WASHINGTON -- Volkswagen may earn revenue from the $2 billion the company is required to spend on zero-emission vehicle projects under terms of its settlement of environmental violations with U.S. regulators and the Justice Department, according to a senior U.S. official.
The automaker’s nearly $15 billion settlement to resolve violations stemming from improper diesel emissions requires it to spend $2 billion on zero-emission vehicle projects over the next decade, including $800 million in California and the remainder in the 49 other states.
In a letter in response to questions from lawmakers released Tuesday, EPA enforcement chief Cynthia Giles said “nothing” in the consent decree prohibits VW “from obtaining revenue” from projects that receive that funding.
“The ZEV investment requirement will be a business investment made by Volkswagen,” Giles said in the letter. “VW may see a benefit from mandatory ZEV investments, and that would not be inconsistent with the [consent decree.] Volkswagen could have decided to make these investments even without this enforcement case, but now it is required to do so.”
The provision in the record-setting consent decree will likely be scrutinized by lawmakers, who scheduled a hearing next week to look into the company’s settlement.
Republican leaders of the U.S. House Energy and Commerce Committee called the Dec. 1 hearing Tuesday in part to look into how the EPA will oversee the spending plans, which will come as the VW Group prepares to launch 30 EVs by 2025.
Lawmakers will also review the “potential” for VW to gain an “unfair competitive edge” in the electric vehicle market from the investments, according to a statement by the committee’s Republican leadership.
The hearing will review the diesel scandal’s requirement for VW to spend some $2.7 billion on environmental mitigation projects.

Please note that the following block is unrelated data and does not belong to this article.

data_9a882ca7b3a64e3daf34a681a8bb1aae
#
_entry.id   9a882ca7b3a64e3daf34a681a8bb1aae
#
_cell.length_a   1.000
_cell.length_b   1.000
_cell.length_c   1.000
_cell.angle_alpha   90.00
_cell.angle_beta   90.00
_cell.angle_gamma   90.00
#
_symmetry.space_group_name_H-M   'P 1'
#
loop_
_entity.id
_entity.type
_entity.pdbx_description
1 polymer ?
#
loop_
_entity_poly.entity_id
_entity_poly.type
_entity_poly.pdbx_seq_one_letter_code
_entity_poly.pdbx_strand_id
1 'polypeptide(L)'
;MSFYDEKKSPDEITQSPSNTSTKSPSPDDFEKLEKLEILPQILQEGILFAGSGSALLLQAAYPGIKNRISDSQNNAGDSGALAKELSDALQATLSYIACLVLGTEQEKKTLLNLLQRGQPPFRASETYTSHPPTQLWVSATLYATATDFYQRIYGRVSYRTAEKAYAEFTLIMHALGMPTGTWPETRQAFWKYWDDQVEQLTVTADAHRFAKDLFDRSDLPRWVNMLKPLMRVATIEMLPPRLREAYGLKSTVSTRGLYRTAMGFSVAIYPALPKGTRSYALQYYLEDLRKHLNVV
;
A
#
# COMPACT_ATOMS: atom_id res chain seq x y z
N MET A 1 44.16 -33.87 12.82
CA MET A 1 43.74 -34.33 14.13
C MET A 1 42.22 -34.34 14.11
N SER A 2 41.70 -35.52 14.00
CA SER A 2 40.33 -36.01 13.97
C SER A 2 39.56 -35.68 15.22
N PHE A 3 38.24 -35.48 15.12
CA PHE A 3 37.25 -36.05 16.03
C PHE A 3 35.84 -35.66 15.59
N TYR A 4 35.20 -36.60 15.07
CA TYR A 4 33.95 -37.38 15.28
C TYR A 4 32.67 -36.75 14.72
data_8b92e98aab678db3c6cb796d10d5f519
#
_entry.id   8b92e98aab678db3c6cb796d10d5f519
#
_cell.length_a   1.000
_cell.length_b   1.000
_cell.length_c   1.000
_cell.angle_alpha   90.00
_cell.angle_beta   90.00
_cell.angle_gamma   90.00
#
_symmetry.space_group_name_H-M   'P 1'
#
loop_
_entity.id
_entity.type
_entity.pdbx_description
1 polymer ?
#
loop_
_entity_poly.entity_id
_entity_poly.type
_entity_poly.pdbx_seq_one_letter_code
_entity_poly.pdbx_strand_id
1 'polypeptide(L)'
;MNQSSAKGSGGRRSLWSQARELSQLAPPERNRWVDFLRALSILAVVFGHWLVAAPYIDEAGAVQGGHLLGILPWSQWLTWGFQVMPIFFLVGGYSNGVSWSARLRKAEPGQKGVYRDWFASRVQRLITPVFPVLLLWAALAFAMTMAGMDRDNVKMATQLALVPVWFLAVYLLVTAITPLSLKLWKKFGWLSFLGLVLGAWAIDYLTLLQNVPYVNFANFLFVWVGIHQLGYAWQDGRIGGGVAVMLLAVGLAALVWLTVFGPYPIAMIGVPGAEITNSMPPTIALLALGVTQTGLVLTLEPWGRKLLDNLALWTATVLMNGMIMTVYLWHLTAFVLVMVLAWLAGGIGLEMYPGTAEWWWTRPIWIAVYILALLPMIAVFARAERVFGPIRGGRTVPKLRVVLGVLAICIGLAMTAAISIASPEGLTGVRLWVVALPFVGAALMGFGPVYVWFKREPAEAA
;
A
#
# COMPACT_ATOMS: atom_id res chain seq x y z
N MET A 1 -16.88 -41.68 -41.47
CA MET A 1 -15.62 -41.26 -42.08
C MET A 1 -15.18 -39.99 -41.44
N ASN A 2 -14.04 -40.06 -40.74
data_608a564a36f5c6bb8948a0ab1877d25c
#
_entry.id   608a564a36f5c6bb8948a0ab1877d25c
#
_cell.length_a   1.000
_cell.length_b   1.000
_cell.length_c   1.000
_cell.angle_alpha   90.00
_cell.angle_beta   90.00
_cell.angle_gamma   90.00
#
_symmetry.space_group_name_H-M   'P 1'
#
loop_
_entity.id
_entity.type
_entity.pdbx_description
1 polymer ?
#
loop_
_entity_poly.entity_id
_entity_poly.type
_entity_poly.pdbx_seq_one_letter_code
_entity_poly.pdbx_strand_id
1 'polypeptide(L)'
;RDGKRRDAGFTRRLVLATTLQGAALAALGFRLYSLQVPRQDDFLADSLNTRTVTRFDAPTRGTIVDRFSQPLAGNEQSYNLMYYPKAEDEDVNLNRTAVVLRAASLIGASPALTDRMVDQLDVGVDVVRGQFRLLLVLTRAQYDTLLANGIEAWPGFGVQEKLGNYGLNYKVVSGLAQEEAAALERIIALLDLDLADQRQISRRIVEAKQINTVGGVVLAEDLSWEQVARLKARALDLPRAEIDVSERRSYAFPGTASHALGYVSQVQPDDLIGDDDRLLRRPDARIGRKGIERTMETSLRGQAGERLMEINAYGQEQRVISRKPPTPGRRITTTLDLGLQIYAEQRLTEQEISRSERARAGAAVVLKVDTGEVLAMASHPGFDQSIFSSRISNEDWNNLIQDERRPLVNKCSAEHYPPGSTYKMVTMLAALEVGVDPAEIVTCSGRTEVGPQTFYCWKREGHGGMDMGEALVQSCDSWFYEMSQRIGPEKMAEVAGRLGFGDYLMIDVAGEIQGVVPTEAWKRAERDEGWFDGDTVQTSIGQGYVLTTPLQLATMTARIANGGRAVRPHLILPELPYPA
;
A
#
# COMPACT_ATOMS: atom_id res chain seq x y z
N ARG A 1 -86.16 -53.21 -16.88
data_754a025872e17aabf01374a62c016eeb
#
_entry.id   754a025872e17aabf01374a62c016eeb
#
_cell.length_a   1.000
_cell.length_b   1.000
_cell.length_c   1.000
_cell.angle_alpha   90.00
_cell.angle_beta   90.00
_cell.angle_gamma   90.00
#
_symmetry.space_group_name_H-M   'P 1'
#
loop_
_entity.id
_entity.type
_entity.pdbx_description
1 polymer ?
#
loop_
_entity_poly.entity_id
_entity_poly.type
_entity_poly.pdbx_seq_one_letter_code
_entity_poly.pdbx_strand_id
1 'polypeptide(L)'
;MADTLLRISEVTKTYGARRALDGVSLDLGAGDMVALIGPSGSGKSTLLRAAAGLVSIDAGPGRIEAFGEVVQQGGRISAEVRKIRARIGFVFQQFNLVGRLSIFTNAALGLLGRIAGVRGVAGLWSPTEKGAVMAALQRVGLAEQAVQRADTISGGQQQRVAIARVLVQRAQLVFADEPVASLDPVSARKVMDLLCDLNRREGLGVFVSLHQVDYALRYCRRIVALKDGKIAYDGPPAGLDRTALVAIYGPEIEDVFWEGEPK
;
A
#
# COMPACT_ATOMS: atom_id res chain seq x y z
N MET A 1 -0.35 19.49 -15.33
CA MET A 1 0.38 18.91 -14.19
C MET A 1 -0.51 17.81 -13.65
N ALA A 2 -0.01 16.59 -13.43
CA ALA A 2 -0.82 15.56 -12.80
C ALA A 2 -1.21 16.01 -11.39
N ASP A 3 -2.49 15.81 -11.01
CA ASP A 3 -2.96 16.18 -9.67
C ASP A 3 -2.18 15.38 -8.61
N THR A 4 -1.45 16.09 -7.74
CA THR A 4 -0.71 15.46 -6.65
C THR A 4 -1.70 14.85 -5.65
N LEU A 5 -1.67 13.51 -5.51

“For over a year now the committee has been examining the VW cheating scandal and remains committed to holding VW accountable for its actions, as they represent a fundamental violation of public trust,” U.S. Rep. Tim Murphy, R-Pa., chairman of the Energy and Commerce Committee’s oversight panel, said in a statement. “These provisions aim to remedy the market and environmental impacts of VW’s deceitful actions; however, questions remain in regards to the implementation of these provisions.”
GOP lawmakers on the committee pressed EPA officials for information about the ZEV investments in a letter earlier this month.
In her letter responding to the committee, which was released Tuesday, Giles said the agency has a “limited role” in overseeing how VW allocates the $2 billion in ZEV investments. The terms of the consent order require that VW seek project input from states, municipalities, tribes and federal agencies prior to selecting projects. VW must also justify its project choices and obtain EPA approval prior to making the investments.
In a blog post Monday, Giles wrote that the EPA’s role in VW’s ZEV investments is “limited but essential.”
The agency and Justice Department will “ensure that VW complies with the requirements for stakeholder engagement, that the investments VW makes are truly brand neutral, and that VW complies with all the terms of the settlement,” Giles wrote. “EPA does not make the investment decisions – Volkswagen makes the decisions, informed by the input it gets from stakeholders, the changing market conditions, and bound by the detailed constraints in the agreement – but we will make sure that Volkswagen plays by the rules laid out in the agreement the court approved.”